Rapper Tech N9ne Wednesday

Tech N9ne: Independent rapper can’t stop writing about life as he knows it

They may look tough and talk tough, but even rappers can get their feelings hurt. Tech N9ne was so stung by a music journalist’s criticism of his verse that he retaliated by writing Fragile. He and rappers Kendrick Lamar and ¡Mayday! appear in the song’s video to voice their disdain for people dissing their music. “I spoke for a lot of people ... who feel sensitive about (their) work,” said Tech N9ne in a recent interview.

They may look tough and talk tough, but even rappers can get their feelings hurt.

Tech N9ne was so stung by a music journalist’s criticism of his verse that he retaliated by writing Fragile. He and rappers Kendrick Lamar and ¡Mayday! appear in the song’s video to voice their disdain for people dissing their music.

“I spoke for a lot of people … who feel sensitive about (their) work,” said Tech N9ne in a recent interview.

Guess what? Fragile, with its lovely melody and music video about a kid getting bullied by his peers, was a critical success (take that, you mean music journalists).

Tech N9ne, also known as Aaron Dontez Yates, also felt it important to touch on the kind of bullying a lot of youths go through, acknowledging that most teenagers are even more vulnerable than adult rap stars.

“One of my friends was picked on at school and bullied … and it’s a big thing, he can feel it to this day,” said the 42-year-old artist, who performs on Wednesday, Sept. 17, at Red Deer’s Memorial Centre.

Those who like Fragile, with its timely social commentary, won’t necessarily get the rapper’s other hit, featuring T-Pain, from his 2013 acclaimed Something Else album. It’s called B.I.T.C.H. and stands for “Breaking Into Coloured Houses.”

The angry lyrics liberally feature the N-word, invite listeners to perform fellatio on the rapper, and contain the memorable line “fellas better put a chastity belt on your spouses.”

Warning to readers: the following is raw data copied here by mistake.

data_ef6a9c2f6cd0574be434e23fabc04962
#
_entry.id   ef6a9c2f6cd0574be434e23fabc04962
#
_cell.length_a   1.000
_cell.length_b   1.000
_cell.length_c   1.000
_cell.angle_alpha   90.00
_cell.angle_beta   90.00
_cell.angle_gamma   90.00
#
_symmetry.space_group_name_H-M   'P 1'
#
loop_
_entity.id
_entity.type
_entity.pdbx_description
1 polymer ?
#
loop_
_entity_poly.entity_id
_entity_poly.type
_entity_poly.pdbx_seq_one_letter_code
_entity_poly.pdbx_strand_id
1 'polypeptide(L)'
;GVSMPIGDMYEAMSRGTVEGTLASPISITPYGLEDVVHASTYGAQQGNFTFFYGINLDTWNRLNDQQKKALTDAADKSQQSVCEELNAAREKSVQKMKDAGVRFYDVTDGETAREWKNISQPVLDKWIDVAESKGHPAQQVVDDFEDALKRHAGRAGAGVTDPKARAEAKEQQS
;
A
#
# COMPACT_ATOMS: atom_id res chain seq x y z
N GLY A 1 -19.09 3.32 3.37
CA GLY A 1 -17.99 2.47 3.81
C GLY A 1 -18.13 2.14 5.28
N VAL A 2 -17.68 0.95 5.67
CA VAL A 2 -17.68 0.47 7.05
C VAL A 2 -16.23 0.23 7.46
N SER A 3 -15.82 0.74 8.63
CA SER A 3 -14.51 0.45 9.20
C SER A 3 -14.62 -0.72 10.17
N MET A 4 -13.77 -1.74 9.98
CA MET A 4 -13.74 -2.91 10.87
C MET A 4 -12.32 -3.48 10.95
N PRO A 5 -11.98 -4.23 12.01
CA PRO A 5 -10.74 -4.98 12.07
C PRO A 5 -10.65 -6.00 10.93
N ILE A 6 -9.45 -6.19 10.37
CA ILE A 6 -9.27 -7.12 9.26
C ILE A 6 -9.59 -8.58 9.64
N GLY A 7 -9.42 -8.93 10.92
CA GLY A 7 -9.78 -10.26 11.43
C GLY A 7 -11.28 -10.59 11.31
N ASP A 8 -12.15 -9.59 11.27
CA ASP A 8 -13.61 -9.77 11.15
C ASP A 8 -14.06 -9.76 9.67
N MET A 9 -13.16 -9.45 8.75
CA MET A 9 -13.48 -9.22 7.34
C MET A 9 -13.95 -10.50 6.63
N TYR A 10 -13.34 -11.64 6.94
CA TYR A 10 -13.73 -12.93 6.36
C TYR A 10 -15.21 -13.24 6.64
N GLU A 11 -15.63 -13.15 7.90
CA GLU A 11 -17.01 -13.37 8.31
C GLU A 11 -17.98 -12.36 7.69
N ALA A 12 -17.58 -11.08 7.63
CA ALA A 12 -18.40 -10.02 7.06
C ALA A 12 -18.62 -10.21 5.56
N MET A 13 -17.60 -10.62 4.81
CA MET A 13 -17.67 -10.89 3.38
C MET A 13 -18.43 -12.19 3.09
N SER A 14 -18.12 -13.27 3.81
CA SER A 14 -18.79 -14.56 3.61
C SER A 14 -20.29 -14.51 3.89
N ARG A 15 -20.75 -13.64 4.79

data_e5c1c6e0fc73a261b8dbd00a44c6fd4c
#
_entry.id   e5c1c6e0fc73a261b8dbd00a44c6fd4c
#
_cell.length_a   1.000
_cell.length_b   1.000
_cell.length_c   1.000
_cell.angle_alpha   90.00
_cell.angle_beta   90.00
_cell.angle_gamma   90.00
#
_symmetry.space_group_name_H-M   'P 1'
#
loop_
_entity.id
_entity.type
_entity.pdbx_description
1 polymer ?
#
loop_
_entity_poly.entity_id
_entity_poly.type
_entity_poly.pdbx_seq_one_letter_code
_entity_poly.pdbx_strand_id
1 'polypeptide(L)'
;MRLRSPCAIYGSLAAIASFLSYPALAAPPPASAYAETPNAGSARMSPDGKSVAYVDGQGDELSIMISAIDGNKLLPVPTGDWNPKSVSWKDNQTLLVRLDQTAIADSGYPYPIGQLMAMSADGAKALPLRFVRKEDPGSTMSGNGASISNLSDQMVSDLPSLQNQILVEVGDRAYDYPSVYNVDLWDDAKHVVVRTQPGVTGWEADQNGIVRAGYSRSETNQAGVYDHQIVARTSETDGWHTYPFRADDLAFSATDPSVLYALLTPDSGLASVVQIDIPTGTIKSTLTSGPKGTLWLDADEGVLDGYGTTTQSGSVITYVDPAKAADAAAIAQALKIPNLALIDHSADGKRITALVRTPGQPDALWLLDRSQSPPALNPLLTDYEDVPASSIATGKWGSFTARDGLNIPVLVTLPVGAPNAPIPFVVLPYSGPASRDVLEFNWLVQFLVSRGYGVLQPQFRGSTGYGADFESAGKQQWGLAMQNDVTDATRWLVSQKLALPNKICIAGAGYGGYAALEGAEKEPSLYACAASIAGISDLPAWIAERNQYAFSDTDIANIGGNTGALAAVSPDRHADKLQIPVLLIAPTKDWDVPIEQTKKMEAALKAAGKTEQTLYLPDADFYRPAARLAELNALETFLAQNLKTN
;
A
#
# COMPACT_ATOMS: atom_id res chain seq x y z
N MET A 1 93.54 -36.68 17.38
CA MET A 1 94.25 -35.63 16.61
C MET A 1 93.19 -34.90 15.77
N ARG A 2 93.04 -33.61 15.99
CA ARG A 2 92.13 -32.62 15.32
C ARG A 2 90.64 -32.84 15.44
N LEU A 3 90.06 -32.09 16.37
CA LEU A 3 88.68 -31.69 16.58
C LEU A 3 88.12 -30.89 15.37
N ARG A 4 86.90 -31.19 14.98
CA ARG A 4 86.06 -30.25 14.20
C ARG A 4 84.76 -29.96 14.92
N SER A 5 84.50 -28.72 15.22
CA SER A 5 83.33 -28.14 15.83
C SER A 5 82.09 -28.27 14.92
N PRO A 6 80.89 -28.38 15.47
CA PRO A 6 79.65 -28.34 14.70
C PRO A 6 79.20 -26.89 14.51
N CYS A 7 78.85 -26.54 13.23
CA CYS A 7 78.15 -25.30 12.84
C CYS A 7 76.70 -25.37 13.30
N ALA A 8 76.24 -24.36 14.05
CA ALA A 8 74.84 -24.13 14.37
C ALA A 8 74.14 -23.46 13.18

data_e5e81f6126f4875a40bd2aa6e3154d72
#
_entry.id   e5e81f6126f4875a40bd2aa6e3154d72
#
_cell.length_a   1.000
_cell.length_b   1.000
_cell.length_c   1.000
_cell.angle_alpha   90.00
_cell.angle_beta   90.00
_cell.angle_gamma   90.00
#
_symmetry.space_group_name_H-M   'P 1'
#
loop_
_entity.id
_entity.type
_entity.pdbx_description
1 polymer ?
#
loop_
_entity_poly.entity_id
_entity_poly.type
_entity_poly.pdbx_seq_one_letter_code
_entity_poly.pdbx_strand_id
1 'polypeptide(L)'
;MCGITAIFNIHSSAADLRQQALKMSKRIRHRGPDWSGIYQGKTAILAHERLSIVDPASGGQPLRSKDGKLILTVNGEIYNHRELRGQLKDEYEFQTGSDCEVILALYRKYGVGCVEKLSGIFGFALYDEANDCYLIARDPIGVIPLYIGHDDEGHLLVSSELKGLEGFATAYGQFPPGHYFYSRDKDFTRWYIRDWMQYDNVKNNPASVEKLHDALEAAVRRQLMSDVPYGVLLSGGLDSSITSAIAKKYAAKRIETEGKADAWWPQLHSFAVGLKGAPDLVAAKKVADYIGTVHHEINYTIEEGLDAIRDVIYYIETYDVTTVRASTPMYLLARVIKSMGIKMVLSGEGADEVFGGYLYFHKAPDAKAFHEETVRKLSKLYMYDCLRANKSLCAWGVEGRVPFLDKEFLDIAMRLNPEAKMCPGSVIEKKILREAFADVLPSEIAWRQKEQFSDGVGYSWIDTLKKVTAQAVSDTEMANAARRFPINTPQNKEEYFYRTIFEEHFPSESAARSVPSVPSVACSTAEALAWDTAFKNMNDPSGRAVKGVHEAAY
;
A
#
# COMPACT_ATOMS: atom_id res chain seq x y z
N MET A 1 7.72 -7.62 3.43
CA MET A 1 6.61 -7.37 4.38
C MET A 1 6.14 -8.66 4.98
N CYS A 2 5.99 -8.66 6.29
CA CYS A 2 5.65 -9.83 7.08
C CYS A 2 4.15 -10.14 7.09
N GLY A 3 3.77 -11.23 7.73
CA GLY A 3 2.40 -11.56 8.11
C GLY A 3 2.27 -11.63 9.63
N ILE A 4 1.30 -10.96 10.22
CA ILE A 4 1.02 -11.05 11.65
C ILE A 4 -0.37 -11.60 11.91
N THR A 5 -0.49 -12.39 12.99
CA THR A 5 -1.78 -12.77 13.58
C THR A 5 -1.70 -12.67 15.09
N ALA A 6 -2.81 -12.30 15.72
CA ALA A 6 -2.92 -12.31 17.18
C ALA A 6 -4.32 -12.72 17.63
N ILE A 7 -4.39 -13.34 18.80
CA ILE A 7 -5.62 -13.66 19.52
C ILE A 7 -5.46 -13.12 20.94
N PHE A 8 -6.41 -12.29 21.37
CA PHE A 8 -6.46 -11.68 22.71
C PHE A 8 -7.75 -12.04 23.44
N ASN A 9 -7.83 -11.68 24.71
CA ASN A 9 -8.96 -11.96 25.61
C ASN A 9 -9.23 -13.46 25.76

Tech N9ne said the song was actually a rant against black people who won’t come to his concerts and was not intended to be racist or misogynistic. “I’m targeting the whole world. I’m breaking into everybody’s crib,” said the rapper, who means this metaphorically, as in with his music.

The Kansas City, Mo., native did later admit, however, that he can’t make people like what they don’t like.

He also can’t stop writing about life as he knows it. “I like women in my songs,” insisted Tech N9ne, who’s polite and soft-spoken on the phone. (He even apologized for being slightly late for his media interview because of a late night celebration the night before.)

Tech N9ne noted the song Bite Me was inspired by a female who actually wanted him to bite her during sex.

He refused.

The rapper has also written about his past drug use and other foibles. “People ask me, ‘Why talk about that?’ But I tell them Tech N9ne is the perfect guide for what not to do,’” he added, with a chuckle.

“I’ve been 15 years off ecstasy and I’ve survived, but it’s like, don’t try this at home.”

His rhymes are sometimes inspired by current events. But Tech N9ne feels more time is needed to get the whole story, and a proper perspective, on a tragedy like the recent shooting of unarmed teenager Michael Brown by a Missouri policeman.

“It hurts me what (Islamic terrorist group) ISIS is doing, and what happened to Mike Brown, and that Robin Williams killed himself,” he said, and perhaps all of these things will end up in one of his angry rap songs — someday.

Tech N9ne had the kind of hardscrabble childhood that gives rappers authenticity on the streets. He never met his father and was raised by a mother suffering from epilepsy and lupus, which left him searching for a higher power and purpose.

He recalled dancing to hip hop from an early age, and eventually trying to rap like the artist Slick Rick. “I got really serious after I heard N.W.A. and Public Enemy. They really inspired me to do my own music.”

Tech N9ne is now known for delivering fast-rhyming chopper rap and for co-founding the Strange Music record label in 1999.

He’s sold more than two million albums, had his music featured in film, TV and video games, and has appeared on shows such as Jimmy Kimmel Live.

The artist is working on another album, to be titled Special Effects. Tech N9ne said he wants fans to know he’s always pushing himself to do better. “We’ve already let people know that we do better than most. This time I’m going to add certain effects that are totally new, and I’ll take it higher.”

Tickets for the 7 p.m. show, part of Tech N9ne’s Strangeulation Tour, are $46.95 from the Black Knight Ticket Centre.

lmichelin@bprda.wpengine.com

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